June 2, 2013

I continued to follow the coast highway out of Fort Bragg once I had a new tire popped on the back of my bike. I have been stunned by the beauty of the northern California coast from San Francisco to the Oregon border. That stretch of road has become my favorite of any coastal rode I’ve driven anywhere in the world. Before this trip so much of California for me was defined by San Francisco, LA and the coastal highway in between. It is so much more than I imagined despite all the pictures I’ve ever seen of it. But. But it has too many people. If it weren’t for that, Bigfoot and the fact that it’s eventually going to fall in the ocean 😉 I’d put it at the top of my list for places to live in the U.S. Alas, Vermont is still calling me home…

No. California

I turned inland for a short drive through the Humboldt Redwood State Forest before stopping for the night to visit my friend, Lauryn Axelrod, in Eureka. Here are a couple of pictures from my drive through the park.

Northern coastal California suits Lauryn. While Lauryn showed me around downtown Arcata I thought I was walking down a larger version of Brattleboro, Vermont. On my drive into Eureka I even thought the landscape resembled Vermont.

A garden full of greens year-round and no snow in the winter sounds right to me. Lauryn’s garden was lush. She fed me like a king, and I got to sleep in a treehouse surrounded by giant Redwoods. I was also introduced to her chickens and ducks. They all have names. Drats, where was my camera? Here are some shots of Lauryn and Tom in their garden.

Out of Eureka I spotted a lazy herd of elk grazing along the side of the road. They seemed to care less that I stood there for ten minutes taking their pictures.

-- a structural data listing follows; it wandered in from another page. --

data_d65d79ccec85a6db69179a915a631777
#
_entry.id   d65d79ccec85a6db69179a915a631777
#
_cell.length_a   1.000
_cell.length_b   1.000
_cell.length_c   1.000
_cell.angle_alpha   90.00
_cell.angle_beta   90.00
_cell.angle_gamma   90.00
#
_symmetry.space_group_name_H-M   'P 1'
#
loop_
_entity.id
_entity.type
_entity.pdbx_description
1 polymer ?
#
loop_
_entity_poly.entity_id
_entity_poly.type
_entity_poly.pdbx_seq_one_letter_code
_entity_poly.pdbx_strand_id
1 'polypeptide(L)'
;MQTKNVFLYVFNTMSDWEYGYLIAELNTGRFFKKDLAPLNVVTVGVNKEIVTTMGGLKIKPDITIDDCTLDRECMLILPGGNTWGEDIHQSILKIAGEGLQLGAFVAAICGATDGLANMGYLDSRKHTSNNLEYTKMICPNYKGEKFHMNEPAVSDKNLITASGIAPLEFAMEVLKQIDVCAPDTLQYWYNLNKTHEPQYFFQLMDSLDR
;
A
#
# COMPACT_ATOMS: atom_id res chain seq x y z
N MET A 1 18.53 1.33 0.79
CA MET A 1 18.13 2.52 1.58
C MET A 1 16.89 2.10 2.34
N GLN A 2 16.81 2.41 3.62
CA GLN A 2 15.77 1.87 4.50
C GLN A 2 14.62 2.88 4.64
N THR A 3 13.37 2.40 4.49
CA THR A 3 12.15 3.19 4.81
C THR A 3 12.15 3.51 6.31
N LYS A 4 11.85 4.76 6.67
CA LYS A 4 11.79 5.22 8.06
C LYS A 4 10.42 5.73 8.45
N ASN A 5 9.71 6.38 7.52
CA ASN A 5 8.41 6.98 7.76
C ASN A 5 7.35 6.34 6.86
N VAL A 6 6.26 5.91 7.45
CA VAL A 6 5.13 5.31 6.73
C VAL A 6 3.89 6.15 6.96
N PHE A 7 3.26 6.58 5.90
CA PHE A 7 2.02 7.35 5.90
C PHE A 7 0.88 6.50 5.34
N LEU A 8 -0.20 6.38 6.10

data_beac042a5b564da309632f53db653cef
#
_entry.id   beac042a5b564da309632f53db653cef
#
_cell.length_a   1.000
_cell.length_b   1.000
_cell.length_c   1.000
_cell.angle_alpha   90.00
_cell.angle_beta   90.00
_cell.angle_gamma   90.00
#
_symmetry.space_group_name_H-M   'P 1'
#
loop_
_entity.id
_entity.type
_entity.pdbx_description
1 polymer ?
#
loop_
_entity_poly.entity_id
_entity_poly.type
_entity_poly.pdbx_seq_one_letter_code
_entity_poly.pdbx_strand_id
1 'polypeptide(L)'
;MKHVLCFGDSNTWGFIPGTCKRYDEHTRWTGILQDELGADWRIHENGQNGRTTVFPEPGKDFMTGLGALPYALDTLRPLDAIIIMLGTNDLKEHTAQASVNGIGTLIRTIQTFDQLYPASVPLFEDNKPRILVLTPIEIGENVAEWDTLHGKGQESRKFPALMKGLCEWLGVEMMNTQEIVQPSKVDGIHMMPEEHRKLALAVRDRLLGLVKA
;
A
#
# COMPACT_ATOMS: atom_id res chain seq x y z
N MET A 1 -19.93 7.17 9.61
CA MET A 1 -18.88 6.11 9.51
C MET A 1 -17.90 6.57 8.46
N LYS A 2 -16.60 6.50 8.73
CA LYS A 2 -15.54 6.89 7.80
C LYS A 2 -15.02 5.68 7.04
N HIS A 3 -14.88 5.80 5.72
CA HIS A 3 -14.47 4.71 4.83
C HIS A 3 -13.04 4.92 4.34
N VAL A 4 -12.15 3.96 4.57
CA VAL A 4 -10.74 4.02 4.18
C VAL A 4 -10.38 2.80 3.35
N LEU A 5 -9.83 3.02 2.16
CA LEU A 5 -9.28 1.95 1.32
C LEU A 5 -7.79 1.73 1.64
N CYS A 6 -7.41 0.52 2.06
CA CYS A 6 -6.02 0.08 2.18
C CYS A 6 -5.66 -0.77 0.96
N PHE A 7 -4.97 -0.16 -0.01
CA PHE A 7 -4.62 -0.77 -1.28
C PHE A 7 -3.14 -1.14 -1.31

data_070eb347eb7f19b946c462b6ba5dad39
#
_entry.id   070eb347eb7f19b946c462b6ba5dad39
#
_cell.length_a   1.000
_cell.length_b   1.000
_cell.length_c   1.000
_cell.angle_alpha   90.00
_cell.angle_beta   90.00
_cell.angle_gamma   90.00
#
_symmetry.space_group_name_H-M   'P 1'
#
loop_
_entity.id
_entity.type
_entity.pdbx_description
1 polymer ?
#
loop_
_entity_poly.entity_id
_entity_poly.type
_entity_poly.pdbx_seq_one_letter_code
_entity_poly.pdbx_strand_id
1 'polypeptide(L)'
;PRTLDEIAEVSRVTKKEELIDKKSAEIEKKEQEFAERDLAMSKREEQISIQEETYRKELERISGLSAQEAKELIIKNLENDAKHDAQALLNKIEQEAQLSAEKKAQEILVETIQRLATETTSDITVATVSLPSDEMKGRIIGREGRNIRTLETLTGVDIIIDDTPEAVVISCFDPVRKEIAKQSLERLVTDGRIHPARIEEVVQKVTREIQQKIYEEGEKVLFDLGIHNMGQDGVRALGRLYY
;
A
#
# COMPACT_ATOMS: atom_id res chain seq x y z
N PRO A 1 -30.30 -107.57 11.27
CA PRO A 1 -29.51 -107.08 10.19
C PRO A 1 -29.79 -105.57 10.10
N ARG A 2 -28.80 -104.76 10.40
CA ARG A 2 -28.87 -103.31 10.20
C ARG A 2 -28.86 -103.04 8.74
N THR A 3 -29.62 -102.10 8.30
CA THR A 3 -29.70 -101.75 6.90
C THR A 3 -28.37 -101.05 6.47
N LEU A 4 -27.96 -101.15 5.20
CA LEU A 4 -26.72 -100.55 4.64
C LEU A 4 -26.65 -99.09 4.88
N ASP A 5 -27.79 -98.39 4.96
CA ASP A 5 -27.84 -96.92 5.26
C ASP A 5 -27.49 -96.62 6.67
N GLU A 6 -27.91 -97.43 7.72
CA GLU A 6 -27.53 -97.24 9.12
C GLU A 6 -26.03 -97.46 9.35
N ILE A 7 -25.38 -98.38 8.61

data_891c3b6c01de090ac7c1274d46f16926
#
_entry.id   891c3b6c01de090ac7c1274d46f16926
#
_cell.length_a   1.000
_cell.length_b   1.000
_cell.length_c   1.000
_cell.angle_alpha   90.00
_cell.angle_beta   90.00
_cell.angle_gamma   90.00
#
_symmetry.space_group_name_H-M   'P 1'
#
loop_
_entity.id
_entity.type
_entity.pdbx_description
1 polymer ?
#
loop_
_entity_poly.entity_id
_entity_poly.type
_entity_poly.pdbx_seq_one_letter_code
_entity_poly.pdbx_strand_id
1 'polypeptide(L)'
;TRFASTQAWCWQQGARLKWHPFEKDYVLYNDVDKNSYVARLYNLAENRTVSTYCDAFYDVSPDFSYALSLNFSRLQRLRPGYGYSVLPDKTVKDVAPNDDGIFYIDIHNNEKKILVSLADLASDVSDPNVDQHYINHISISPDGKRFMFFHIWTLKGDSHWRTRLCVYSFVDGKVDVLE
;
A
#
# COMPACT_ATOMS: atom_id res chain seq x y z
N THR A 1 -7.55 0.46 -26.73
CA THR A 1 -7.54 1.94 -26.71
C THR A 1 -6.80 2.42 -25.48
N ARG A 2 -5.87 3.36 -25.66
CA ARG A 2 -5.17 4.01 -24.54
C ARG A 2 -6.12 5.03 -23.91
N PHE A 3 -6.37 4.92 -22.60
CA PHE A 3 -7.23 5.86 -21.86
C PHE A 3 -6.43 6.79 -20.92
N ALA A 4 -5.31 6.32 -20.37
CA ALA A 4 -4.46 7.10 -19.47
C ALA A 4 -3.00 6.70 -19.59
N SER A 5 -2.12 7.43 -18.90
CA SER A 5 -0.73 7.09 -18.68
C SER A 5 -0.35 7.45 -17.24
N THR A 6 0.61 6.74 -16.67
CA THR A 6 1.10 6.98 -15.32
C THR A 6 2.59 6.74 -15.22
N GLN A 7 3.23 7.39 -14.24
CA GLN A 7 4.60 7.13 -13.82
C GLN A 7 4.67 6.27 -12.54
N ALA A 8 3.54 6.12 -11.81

And one more ride through the Redwoods in the Redwood National Park…

… before entering Oregon.

I landed for the night in Portland, where I visited my old Vermont swim friends, Amy Van Tassel and Chris Bagg. Check out chrisbagg.com for an insight into what it takes to be a professional triathlete. Amy’s no slacker either. She just qualified for Ironman in Kona this year. If you’re ever in Portland, give Amy and Chris a call. They’ll put you up. Guaranteed. Just kidding. But really, if you’re in Portland and have a craving for ice cream, then go to Salt and Straw on 23rd avenue. Once you have some you’ll find yourself booking a return trip just to have another cone. Amy, Chris: You Rock!

With 300 miles ahead of me for the day, I hopped on interstate 5 out of Portland going north to the Olympic peninsula in Washington State. Life has many ironies. The absolutely gorgeous weather I’ve been experiencing along the northwest coast is one of those ironies. I got rained on in the Nevada desert. That I didn’t expect. What I expected was to get wet in the Pacific northwest. Not so. These next few pictures will show you.

Driving up the peninsula toward Port Townshend.

Beach view from my campsite below the Olympic mountains.

Through Port Townsend and the ferry to Whidbey Island, to my campsite tonight at Deception Pass.

Deception Pass: My campsite for tonight before returning to the mainland via Similk Bay to the west and Mount Vernon to the east.

A feast of Salmonberries that I at first thought were Raspberries. They’re juicy delicious. Guess what I’m having for breakfast tomorrow before leaving camp?

My travels westward end here. From now on it’s eastward. But there’s lots of road ahead of me as I approach the 7,000 mile mark on this trip. The forest’s putting me to sleep. The birds are perching, the sky is turning orange through the trees and the air has turned noticeably cooler. It’s time to crawl inside the tent.

Until next time…


All content Copyrighted ©  Stephen Tavella

2 thoughts on “Ramblings

  1. Beautiful, Steve! I worked out in Olympic Park one fall teaching Elder Hostel on Crescent Lake. I loved going to Port Townshend! There was an underground restaurant there that made the best sweet potato biscuits. Sigh…. Exciting that you’re on the return! Vermont is waiting.

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